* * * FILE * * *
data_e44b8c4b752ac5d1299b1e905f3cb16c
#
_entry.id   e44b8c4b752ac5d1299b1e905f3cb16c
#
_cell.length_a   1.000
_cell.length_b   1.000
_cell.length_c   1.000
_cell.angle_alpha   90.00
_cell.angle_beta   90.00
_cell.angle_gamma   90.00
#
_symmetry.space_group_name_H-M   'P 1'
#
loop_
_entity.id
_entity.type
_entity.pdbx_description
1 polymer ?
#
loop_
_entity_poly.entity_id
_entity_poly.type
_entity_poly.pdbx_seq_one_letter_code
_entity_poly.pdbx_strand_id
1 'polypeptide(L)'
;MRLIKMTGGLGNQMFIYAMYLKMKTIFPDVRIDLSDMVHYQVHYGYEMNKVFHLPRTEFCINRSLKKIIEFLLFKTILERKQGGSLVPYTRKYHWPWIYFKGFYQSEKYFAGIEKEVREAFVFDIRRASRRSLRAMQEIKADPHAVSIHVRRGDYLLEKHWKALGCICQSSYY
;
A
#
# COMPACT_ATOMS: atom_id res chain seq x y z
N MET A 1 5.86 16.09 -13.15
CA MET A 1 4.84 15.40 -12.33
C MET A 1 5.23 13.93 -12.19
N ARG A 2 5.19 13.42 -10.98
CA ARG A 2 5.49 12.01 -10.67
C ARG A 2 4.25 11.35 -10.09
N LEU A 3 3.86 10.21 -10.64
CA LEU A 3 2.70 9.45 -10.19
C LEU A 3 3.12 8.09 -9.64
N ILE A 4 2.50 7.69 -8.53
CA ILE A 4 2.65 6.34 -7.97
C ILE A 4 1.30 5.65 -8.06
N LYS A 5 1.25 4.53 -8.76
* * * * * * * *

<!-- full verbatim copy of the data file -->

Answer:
data_e44b8c4b752ac5d1299b1e905f3cb16c
#
_entry.id   e44b8c4b752ac5d1299b1e905f3cb16c
#
_cell.length_a   1.000
_cell.length_b   1.000
_cell.length_c   1.000
_cell.angle_alpha   90.00
_cell.angle_beta   90.00
_cell.angle_gamma   90.00
#
_symmetry.space_group_name_H-M   'P 1'
#
loop_
_entity.id
_entity.type
_entity.pdbx_description
1 polymer ?
#
loop_
_entity_poly.entity_id
_entity_poly.type
_entity_poly.pdbx_seq_one_letter_code
_entity_poly.pdbx_strand_id
1 'polypeptide(L)'
;MRLIKMTGGLGNQMFIYAMYLKMKTIFPDVRIDLSDMVHYQVHYGYEMNKVFHLPRTEFCINRSLKKIIEFLLFKTILERKQGGSLVPYTRKYHWPWIYFKGFYQSEKYFAGIEKEVREAFVFDIRRASRRSLRAMQEIKADPHAVSIHVRRGDYLLEKHWKALGCICQSSYY
;
A
#
# COMPACT_ATOMS: atom_id res chain seq x y z
N MET A 1 5.86 16.09 -13.15
CA MET A 1 4.84 15.40 -12.33
C MET A 1 5.23 13.93 -12.19
N ARG A 2 5.19 13.42 -10.98
CA ARG A 2 5.49 12.01 -10.67
C ARG A 2 4.25 11.35 -10.09
N LEU A 3 3.86 10.21 -10.64
CA LEU A 3 2.70 9.45 -10.19
C LEU A 3 3.12 8.09 -9.64
N ILE A 4 2.50 7.69 -8.53
CA ILE A 4 2.65 6.34 -7.97
C ILE A 4 1.30 5.65 -8.06
N LYS A 5 1.25 4.53 -8.76